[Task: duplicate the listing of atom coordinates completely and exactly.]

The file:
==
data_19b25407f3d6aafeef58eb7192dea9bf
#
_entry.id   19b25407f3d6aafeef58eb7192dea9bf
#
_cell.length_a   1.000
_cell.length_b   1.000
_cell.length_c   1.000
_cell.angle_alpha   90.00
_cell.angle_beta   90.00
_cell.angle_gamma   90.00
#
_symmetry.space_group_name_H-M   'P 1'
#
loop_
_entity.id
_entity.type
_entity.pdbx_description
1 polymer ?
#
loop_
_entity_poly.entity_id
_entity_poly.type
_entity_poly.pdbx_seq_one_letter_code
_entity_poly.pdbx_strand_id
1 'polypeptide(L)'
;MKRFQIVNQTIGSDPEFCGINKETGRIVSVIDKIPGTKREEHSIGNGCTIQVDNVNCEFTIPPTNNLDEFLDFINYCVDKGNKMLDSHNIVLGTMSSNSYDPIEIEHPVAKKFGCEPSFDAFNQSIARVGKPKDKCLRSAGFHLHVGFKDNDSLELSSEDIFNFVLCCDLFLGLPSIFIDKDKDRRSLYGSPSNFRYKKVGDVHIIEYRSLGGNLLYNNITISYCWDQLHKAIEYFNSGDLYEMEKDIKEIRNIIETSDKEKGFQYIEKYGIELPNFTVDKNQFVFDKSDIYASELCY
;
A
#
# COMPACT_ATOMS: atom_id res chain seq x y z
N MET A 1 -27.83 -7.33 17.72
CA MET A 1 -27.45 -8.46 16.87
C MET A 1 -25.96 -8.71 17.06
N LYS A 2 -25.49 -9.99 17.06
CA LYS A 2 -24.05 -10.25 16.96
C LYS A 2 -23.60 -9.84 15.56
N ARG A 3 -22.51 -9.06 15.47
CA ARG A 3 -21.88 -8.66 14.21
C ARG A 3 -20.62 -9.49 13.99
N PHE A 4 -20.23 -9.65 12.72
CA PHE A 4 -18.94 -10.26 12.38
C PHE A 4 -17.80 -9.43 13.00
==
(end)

data_19b25407f3d6aafeef58eb7192dea9bf
#
_entry.id   19b25407f3d6aafeef58eb7192dea9bf
#
_cell.length_a   1.000
_cell.length_b   1.000
_cell.length_c   1.000
_cell.angle_alpha   90.00
_cell.angle_beta   90.00
_cell.angle_gamma   90.00
#
_symmetry.space_group_name_H-M   'P 1'
#
loop_
_entity.id
_entity.type
_entity.pdbx_description
1 polymer ?
#
loop_
_entity_poly.entity_id
_entity_poly.type
_entity_poly.pdbx_seq_one_letter_code
_entity_poly.pdbx_strand_id
1 'polypeptide(L)'
;MKRFQIVNQTIGSDPEFCGINKETGRIVSVIDKIPGTKREEHSIGNGCTIQVDNVNCEFTIPPTNNLDEFLDFINYCVDKGNKMLDSHNIVLGTMSSNSYDPIEIEHPVAKKFGCEPSFDAFNQSIARVGKPKDKCLRSAGFHLHVGFKDNDSLELSSEDIFNFVLCCDLFLGLPSIFIDKDKDRRSLYGSPSNFRYKKVGDVHIIEYRSLGGNLLYNNITISYCWDQLHKAIEYFNSGDLYEMEKDIKEIRNIIETSDKEKGFQYIEKYGIELPNFTVDKNQFVFDKSDIYASELCY
;
A
#
# COMPACT_ATOMS: atom_id res chain seq x y z
N MET A 1 -27.83 -7.33 17.72
CA MET A 1 -27.45 -8.46 16.87
C MET A 1 -25.96 -8.71 17.06
N LYS A 2 -25.49 -9.99 17.06
CA LYS A 2 -24.05 -10.25 16.96
C LYS A 2 -23.60 -9.84 15.56
N ARG A 3 -22.51 -9.06 15.47
CA ARG A 3 -21.88 -8.66 14.21
C ARG A 3 -20.62 -9.49 13.99
N PHE A 4 -20.23 -9.65 12.72
CA PHE A 4 -18.94 -10.26 12.38
C PHE A 4 -17.80 -9.43 13.00